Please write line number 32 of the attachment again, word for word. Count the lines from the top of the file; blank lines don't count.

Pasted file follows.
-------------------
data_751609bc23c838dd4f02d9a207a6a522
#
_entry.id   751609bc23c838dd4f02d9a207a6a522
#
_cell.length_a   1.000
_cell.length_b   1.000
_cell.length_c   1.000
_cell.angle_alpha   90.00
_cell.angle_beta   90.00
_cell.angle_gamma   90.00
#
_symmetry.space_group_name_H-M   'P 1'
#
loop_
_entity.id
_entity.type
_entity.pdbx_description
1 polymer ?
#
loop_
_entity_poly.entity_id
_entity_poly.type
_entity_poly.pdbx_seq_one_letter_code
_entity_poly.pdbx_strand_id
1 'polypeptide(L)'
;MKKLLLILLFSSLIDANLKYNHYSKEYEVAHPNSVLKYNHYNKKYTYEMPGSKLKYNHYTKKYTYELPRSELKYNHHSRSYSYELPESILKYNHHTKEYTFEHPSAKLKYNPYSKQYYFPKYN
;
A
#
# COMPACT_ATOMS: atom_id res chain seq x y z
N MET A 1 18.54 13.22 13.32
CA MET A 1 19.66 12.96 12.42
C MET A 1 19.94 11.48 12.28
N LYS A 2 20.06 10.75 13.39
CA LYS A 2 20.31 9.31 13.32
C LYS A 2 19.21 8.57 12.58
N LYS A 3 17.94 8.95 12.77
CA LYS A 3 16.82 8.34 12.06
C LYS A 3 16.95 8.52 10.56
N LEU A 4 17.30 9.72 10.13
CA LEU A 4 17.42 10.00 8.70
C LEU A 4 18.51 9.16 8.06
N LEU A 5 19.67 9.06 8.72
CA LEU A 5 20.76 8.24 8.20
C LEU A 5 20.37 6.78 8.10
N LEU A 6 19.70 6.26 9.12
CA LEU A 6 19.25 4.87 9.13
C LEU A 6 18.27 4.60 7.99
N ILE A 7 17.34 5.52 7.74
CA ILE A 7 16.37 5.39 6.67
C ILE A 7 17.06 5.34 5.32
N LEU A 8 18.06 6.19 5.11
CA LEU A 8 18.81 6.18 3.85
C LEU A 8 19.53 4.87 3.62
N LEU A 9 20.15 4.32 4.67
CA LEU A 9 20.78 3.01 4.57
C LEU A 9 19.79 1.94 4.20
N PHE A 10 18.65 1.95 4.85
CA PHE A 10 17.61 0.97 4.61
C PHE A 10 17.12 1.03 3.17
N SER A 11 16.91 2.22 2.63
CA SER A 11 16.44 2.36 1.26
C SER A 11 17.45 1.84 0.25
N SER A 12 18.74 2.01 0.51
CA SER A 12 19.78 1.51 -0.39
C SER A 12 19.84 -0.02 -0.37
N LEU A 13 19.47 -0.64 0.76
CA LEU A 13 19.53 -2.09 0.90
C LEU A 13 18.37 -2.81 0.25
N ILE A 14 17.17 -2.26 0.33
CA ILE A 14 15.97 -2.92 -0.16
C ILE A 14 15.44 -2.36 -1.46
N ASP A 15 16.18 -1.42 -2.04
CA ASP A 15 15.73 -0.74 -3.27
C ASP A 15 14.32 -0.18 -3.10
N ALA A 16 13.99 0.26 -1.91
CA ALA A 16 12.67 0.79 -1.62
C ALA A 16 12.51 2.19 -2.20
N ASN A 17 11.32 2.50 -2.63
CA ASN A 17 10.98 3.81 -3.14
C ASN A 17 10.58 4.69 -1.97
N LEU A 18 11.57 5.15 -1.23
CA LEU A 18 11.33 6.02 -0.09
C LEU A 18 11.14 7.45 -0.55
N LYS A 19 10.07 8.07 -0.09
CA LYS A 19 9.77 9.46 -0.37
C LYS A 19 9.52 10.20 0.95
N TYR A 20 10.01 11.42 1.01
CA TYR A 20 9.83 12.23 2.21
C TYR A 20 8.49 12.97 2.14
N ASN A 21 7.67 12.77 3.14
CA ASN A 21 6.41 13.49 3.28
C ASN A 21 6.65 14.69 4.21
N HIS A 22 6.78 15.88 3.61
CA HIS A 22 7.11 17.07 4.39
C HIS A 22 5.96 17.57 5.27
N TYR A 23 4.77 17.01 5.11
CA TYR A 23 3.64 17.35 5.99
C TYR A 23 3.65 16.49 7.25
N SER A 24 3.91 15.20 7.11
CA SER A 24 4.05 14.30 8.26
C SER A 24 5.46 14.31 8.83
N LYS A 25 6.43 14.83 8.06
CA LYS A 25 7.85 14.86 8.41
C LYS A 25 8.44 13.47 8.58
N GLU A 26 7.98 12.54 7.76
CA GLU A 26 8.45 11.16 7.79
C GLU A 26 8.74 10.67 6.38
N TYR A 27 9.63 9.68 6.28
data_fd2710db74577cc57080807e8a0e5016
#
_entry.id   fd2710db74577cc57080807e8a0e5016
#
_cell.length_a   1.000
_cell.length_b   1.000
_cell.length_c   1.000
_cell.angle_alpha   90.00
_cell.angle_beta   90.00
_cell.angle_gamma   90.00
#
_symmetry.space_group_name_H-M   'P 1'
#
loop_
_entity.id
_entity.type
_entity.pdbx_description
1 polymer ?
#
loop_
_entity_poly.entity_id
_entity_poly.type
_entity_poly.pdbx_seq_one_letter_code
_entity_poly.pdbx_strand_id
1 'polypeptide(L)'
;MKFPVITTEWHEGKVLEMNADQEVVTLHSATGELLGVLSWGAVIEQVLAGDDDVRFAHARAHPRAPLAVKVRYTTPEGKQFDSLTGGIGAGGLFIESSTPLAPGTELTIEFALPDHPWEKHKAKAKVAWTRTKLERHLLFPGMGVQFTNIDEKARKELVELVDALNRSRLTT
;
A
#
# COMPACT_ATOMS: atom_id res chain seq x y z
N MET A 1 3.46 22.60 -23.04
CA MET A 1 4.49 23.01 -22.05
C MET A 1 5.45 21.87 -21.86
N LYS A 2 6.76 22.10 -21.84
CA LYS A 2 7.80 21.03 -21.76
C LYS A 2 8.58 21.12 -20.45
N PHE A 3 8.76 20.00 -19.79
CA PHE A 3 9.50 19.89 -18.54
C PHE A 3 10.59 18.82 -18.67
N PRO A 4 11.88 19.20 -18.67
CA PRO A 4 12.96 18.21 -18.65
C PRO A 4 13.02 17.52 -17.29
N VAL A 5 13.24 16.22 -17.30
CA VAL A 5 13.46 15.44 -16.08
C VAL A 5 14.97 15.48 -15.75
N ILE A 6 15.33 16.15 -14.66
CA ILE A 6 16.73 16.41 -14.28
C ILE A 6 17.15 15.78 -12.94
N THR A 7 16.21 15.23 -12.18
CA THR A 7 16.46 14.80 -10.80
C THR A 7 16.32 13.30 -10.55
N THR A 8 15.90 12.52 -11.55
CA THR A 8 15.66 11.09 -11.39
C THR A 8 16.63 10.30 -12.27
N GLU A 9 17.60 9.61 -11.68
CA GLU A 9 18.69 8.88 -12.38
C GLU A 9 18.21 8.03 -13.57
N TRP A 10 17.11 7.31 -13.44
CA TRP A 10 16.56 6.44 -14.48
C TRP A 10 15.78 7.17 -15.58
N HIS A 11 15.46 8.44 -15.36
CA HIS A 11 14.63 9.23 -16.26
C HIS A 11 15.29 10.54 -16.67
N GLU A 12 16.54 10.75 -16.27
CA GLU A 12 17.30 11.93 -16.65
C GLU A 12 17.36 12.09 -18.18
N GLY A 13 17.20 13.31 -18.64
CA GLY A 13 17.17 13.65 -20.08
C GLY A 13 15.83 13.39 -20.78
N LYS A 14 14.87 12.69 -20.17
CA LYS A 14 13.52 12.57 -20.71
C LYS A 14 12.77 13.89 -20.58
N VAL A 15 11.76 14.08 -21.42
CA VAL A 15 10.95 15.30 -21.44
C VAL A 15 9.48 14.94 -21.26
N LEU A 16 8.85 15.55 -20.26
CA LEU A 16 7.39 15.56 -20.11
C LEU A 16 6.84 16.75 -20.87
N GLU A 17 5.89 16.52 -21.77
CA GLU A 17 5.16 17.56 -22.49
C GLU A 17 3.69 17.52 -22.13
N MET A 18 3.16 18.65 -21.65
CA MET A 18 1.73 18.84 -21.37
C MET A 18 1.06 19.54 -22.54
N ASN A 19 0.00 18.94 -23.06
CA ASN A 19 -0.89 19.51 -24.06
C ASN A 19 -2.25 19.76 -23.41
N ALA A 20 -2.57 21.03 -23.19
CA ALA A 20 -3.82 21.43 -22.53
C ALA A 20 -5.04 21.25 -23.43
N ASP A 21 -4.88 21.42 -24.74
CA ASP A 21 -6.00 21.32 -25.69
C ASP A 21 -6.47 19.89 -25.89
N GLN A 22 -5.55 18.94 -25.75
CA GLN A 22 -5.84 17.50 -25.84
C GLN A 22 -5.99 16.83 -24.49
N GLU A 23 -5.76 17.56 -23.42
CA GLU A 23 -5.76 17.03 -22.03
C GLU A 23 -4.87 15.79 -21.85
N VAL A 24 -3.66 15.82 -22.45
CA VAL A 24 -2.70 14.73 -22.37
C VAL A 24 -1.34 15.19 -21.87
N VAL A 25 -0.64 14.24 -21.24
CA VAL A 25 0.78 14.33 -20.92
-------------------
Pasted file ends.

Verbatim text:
CA MET A 1 19.66 12.96 12.42